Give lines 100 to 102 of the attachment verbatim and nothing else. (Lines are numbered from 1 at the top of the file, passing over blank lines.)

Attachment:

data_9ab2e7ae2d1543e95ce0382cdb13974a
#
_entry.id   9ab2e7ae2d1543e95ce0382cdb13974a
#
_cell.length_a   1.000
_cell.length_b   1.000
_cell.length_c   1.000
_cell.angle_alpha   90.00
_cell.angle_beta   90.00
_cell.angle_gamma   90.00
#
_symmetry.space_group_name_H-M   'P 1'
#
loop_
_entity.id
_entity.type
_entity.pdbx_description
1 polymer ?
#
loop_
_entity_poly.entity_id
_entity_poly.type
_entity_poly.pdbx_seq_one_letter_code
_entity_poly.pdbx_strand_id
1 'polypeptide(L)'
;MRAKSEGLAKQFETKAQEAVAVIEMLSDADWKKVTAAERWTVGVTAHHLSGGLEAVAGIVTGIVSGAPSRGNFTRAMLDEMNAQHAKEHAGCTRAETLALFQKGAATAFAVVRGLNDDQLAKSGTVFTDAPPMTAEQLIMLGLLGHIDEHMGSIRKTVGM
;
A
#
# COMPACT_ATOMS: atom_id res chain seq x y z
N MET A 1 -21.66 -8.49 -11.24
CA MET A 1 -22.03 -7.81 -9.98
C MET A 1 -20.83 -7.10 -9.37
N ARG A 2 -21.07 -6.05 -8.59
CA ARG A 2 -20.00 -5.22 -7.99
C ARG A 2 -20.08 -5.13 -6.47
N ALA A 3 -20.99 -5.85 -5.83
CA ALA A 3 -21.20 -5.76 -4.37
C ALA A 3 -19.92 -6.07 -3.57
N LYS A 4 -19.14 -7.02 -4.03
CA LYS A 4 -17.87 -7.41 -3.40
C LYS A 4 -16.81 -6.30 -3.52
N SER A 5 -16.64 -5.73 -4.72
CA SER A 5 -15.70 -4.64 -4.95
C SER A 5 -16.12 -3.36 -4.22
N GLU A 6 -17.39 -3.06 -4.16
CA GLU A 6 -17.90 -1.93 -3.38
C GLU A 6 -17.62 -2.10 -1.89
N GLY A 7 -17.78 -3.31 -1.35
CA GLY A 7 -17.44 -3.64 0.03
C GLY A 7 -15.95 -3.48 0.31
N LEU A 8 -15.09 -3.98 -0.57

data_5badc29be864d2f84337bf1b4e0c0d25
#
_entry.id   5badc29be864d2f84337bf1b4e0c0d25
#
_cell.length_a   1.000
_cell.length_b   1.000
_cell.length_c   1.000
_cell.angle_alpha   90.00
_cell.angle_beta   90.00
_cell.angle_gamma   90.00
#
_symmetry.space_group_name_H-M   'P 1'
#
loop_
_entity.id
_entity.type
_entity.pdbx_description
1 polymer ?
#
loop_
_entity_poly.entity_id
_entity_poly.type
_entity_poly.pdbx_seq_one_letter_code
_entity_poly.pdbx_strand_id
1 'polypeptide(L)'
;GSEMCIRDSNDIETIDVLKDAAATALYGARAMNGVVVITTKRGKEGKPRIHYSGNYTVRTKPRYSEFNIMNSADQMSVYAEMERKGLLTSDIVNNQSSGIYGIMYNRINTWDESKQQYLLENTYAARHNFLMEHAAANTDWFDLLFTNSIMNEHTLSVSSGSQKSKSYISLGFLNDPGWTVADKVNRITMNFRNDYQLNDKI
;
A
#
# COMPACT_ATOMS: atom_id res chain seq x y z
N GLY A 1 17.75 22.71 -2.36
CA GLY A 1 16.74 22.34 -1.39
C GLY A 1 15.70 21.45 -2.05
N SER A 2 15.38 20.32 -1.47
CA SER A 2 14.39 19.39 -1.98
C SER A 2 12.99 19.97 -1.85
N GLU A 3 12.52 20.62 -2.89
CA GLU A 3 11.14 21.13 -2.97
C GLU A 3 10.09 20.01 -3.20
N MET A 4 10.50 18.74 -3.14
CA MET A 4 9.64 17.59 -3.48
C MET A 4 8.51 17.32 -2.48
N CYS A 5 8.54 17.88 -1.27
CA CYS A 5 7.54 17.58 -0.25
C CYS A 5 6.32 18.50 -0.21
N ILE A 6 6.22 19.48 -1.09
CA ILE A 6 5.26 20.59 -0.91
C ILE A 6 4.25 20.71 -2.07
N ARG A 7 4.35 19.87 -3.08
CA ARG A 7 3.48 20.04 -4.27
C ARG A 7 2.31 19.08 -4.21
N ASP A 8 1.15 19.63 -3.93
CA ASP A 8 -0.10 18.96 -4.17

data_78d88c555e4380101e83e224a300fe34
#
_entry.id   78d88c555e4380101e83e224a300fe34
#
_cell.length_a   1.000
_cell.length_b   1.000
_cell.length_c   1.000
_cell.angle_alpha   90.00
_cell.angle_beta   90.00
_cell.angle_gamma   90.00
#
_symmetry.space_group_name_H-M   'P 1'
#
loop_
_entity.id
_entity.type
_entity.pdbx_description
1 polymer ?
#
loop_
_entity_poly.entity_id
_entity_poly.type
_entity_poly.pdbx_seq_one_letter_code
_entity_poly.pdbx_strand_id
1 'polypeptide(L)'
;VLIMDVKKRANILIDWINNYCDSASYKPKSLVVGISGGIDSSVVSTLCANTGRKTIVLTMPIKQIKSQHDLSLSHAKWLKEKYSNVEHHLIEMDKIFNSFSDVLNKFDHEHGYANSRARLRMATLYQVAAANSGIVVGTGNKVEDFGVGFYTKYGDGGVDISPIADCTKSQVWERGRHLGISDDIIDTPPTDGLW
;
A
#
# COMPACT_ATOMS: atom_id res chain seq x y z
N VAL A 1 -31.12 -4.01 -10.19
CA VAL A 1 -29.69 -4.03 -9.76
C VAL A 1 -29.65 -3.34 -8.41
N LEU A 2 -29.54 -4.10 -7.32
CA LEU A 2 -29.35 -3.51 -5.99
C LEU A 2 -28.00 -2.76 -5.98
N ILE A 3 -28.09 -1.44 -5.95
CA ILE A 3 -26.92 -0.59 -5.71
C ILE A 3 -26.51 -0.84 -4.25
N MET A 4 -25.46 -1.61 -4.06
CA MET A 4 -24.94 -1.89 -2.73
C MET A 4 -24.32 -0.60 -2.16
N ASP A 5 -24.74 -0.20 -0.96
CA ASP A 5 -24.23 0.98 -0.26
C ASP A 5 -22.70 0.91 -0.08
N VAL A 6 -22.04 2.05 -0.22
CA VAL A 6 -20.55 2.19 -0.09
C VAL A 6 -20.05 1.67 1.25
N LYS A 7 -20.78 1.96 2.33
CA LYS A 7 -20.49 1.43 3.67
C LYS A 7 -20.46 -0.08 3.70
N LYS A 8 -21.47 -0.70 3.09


C ILE A 6 4.25 20.71 -2.07
N ARG A 7 4.35 19.87 -3.08
CA ARG A 7 3.48 20.04 -4.27